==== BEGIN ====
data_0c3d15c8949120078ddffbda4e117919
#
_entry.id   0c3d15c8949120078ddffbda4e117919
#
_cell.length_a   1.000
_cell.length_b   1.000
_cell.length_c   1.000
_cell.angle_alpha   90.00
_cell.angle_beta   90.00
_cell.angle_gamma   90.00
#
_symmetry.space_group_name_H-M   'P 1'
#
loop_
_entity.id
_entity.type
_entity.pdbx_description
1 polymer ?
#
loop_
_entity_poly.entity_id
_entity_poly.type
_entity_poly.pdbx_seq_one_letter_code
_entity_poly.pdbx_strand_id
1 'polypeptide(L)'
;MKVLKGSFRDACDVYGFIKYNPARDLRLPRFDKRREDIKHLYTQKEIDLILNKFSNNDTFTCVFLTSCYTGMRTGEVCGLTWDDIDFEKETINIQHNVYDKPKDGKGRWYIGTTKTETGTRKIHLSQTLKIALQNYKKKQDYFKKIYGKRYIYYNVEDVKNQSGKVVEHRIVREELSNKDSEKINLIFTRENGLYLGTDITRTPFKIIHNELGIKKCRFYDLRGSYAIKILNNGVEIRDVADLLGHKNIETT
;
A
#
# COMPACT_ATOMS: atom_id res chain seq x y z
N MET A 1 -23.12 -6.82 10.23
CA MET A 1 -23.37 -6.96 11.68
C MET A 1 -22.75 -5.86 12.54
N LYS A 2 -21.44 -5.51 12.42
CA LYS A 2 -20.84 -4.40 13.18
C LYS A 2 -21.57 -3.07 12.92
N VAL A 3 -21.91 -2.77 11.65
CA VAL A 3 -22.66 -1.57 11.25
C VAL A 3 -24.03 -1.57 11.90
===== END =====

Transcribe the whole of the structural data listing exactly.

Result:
data_0c3d15c8949120078ddffbda4e117919
#
_entry.id   0c3d15c8949120078ddffbda4e117919
#
_cell.length_a   1.000
_cell.length_b   1.000
_cell.length_c   1.000
_cell.angle_alpha   90.00
_cell.angle_beta   90.00
_cell.angle_gamma   90.00
#
_symmetry.space_group_name_H-M   'P 1'
#
loop_
_entity.id
_entity.type
_entity.pdbx_description
1 polymer ?
#
loop_
_entity_poly.entity_id
_entity_poly.type
_entity_poly.pdbx_seq_one_letter_code
_entity_poly.pdbx_strand_id
1 'polypeptide(L)'
;MKVLKGSFRDACDVYGFIKYNPARDLRLPRFDKRREDIKHLYTQKEIDLILNKFSNNDTFTCVFLTSCYTGMRTGEVCGLTWDDIDFEKETINIQHNVYDKPKDGKGRWYIGTTKTETGTRKIHLSQTLKIALQNYKKKQDYFKKIYGKRYIYYNVEDVKNQSGKVVEHRIVREELSNKDSEKINLIFTRENGLYLGTDITRTPFKIIHNELGIKKCRFYDLRGSYAIKILNNGVEIRDVADLLGHKNIETT
;
A
#
# COMPACT_ATOMS: atom_id res chain seq x y z
N MET A 1 -23.12 -6.82 10.23
CA MET A 1 -23.37 -6.96 11.68
C MET A 1 -22.75 -5.86 12.54
N LYS A 2 -21.44 -5.51 12.42
CA LYS A 2 -20.84 -4.40 13.18
C LYS A 2 -21.57 -3.07 12.92
N VAL A 3 -21.91 -2.77 11.65
CA VAL A 3 -22.66 -1.57 11.25
C VAL A 3 -24.03 -1.57 11.90